After two days of breezy conditions and six races, Jack Franco’s 3 Ball JT won the J/70 Winter Series event #2 by 21 points. How did he manage to get that far ahead? North expert Allan Terhune, who finished 5th overall, caught up with Jack to find out.
What did your team focus on during the practice day?
“We had a very concise plan for our practice day on Friday. Our team concentrated on boat handling (both up and downwind), then worked on transition items like when to go to the wing, and when to sail higher and plane. We would go for 30-45 minutes, then take a 10 minute break to discuss what could be done better. This helped keep everyone fresh and allowed us to make the most of the time we had to prepare. The North Sails practice races were invaluable to us, as I had several poor starts during the practice day Friday (including a pretty spectacular crash). Going through the motions for those six starts was extremely important and got me prepared for the racing, after not being in the boat for a bit.”
You won all but one race, but you were in trouble from time to time. How did your team fight the traffic and work your way back up to the front?
“Our tactician Bill Hardesty is a big believer in sailing our own race and having a game plan for each leg. We discussed the leg we are about to begin a minute or two before each mark rounding, with the main goal of working towards the best pressure on the course as quickly as possible. We also would choose to stay in marginal lanes and eat some bad air just so we could stick with our plan as much as possible. You often see teams abandon their plan without a fight due to a poor start or bad lane. The decision to abandon your plan often has dire consequences, and typically results in losing contact with the leaders and taking you out of position to fight your way forward.”
What do you enjoy about racing in Tampa, FL at DIYC, and the J/70 class?
“The folks at Davis Island are great hosts and this is always a well-attended event. There are tons of things to do around Tampa when you are not sailing, too. The J/70 class is among the strongest in the US and as someone that has sailed in many classes, I particularly like the fact that all class leaders are willing to discuss their tricks of the trade so that everyone can improve their program. The North Sails debrief on Saturday night is a prime example of the ways that the pros really give back to the class. Surprisingly, it’s not all that common in other classes I’ve sailed.”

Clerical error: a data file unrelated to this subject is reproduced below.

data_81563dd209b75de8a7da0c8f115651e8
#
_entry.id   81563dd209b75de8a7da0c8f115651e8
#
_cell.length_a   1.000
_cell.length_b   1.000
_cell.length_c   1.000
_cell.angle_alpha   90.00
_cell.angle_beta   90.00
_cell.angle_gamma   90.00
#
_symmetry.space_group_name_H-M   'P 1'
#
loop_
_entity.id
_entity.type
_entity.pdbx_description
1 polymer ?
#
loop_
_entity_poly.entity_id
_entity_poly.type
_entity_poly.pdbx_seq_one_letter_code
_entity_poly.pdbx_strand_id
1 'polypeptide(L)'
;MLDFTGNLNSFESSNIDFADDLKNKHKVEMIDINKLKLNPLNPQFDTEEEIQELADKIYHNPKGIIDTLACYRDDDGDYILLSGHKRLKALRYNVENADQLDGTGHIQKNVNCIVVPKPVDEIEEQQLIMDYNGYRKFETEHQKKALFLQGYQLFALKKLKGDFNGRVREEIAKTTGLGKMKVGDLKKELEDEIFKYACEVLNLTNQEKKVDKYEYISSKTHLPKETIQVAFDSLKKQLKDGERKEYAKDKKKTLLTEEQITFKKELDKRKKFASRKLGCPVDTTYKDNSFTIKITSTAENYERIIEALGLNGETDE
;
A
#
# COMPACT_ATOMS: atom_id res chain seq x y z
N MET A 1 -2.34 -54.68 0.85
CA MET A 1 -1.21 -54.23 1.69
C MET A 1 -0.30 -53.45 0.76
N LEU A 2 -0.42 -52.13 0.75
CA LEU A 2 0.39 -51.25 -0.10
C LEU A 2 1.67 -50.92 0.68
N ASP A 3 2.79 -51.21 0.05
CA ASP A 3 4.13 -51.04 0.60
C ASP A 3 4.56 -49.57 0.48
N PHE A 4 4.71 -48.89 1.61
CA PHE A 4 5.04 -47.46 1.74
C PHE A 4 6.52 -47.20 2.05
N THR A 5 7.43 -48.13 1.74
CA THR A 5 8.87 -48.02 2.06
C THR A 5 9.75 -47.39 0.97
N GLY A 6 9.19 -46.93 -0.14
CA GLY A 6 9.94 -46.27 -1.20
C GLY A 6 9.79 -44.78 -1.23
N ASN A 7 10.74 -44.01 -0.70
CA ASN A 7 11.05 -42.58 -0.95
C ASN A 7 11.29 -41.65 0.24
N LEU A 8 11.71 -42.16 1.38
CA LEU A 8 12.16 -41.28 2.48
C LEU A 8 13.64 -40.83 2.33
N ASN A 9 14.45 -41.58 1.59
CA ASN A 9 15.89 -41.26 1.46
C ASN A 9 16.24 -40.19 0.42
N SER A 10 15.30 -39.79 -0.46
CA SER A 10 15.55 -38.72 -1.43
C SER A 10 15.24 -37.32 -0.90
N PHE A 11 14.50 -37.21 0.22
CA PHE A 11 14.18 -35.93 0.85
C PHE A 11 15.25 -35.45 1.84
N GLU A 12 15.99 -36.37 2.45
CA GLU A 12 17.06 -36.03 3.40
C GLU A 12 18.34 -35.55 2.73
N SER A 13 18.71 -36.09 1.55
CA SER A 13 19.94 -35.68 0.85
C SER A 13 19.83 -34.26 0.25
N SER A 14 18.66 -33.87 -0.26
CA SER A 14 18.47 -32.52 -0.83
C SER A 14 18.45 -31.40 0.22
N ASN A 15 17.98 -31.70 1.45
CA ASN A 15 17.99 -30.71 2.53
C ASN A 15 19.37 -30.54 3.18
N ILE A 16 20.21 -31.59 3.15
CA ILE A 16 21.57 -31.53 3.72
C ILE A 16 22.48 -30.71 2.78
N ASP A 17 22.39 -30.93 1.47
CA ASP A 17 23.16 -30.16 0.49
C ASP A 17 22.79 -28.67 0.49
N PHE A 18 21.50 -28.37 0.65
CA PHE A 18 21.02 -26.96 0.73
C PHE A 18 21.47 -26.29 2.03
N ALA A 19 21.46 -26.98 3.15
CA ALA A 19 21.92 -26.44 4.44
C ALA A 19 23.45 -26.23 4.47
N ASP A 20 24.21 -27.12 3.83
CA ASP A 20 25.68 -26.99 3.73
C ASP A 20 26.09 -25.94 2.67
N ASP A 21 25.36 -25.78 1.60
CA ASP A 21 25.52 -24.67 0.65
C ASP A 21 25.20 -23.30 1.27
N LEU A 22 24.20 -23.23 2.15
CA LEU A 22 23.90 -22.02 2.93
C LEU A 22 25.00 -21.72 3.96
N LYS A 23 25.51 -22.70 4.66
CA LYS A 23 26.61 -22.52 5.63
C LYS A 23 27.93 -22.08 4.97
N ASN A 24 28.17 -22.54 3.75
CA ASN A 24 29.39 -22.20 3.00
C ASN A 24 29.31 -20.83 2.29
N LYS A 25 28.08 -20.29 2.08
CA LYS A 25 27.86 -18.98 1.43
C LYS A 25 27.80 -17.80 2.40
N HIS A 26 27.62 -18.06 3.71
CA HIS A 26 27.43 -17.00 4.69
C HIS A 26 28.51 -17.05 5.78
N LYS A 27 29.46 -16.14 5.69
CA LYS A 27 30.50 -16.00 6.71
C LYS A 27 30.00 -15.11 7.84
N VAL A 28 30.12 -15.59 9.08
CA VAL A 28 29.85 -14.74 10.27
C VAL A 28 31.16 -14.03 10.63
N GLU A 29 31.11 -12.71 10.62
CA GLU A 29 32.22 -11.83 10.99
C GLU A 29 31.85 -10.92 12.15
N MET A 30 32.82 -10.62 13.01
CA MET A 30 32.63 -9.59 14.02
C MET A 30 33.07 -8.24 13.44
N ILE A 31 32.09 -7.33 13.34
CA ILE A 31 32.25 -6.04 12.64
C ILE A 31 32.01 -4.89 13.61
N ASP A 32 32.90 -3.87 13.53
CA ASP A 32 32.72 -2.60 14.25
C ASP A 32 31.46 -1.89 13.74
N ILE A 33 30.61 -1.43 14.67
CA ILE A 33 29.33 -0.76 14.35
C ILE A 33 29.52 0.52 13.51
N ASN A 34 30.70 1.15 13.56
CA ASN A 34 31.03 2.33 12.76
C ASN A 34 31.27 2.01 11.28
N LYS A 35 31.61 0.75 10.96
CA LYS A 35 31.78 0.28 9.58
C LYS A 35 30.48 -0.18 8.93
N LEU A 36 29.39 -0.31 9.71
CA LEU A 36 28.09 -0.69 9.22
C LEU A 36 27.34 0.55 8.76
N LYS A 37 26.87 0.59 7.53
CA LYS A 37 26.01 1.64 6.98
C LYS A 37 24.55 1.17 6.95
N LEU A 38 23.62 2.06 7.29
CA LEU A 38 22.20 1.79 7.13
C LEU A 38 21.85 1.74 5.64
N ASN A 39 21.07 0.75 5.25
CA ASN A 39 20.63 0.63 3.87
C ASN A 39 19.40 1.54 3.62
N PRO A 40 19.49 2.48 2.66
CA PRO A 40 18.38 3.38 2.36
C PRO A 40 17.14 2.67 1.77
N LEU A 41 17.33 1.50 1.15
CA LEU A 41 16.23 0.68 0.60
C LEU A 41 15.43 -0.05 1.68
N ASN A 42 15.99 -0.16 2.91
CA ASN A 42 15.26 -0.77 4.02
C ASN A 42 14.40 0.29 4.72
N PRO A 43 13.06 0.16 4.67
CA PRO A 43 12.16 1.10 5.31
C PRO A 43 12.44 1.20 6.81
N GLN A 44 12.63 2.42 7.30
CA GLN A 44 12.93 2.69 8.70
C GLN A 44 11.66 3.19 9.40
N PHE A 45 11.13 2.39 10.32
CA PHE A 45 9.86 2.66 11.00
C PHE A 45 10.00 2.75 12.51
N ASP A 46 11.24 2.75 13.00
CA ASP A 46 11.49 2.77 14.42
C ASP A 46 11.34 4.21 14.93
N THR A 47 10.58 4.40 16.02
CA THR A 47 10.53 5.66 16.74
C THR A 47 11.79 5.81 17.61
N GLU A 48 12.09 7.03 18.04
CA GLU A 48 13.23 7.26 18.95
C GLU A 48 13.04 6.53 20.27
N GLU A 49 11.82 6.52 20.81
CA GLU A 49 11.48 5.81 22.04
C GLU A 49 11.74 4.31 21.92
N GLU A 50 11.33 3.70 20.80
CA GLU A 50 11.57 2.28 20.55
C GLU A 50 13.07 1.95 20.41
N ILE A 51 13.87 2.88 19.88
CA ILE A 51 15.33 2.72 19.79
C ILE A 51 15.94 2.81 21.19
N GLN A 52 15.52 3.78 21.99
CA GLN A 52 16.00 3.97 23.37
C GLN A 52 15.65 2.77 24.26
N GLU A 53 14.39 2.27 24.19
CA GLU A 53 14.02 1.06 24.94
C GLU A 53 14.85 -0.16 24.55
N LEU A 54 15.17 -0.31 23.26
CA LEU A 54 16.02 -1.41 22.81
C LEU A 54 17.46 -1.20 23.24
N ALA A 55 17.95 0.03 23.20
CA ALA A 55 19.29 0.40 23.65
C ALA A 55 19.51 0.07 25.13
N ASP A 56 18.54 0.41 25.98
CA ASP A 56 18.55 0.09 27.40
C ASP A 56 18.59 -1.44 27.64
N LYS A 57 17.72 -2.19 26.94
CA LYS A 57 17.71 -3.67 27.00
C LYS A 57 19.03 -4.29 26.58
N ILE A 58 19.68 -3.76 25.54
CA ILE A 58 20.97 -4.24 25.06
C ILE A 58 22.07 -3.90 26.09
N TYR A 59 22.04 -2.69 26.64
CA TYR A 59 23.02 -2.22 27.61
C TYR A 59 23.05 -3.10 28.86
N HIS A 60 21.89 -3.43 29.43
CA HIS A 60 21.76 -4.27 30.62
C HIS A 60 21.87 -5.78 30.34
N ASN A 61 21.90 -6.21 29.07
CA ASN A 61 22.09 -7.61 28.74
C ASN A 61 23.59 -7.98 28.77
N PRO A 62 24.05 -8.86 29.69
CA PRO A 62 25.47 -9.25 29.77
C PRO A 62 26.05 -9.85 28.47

You’ve been at this game a long time. For those looking to improve, what are two things you would focus on to make a significant improvement?
Have a plan to improve
“Then you can focus on things you are not so good at. Always use the time that you have on the water as efficiently as possible. We often see teams waste their limited preparation time before events fixing their boat, or not having everyone ready to sail. This really limits your ability to improve. Spend time talking to your friends after sailing, not before.”
Have a routine for each day
“On 3 Ball JT we have a pre-planned time that we leave the house, leave the dock, etc. Each person is responsible for items in the morning like diving the boat, making sure the batteries are charged and ready, preparing and packing our food, water, etc. This routine carries right to the race course. We leave the dock well ahead of the first race. We check the starting line and make a plan for the first beat. We check the wind at the same time before each start and try to be in about the same position on the starting line each race, before we decide what end to start on. If you base your decisions on a routine, then you have fewer unknowns which leads to a higher likelihood of success. Failure to prepare is preparing to fail…”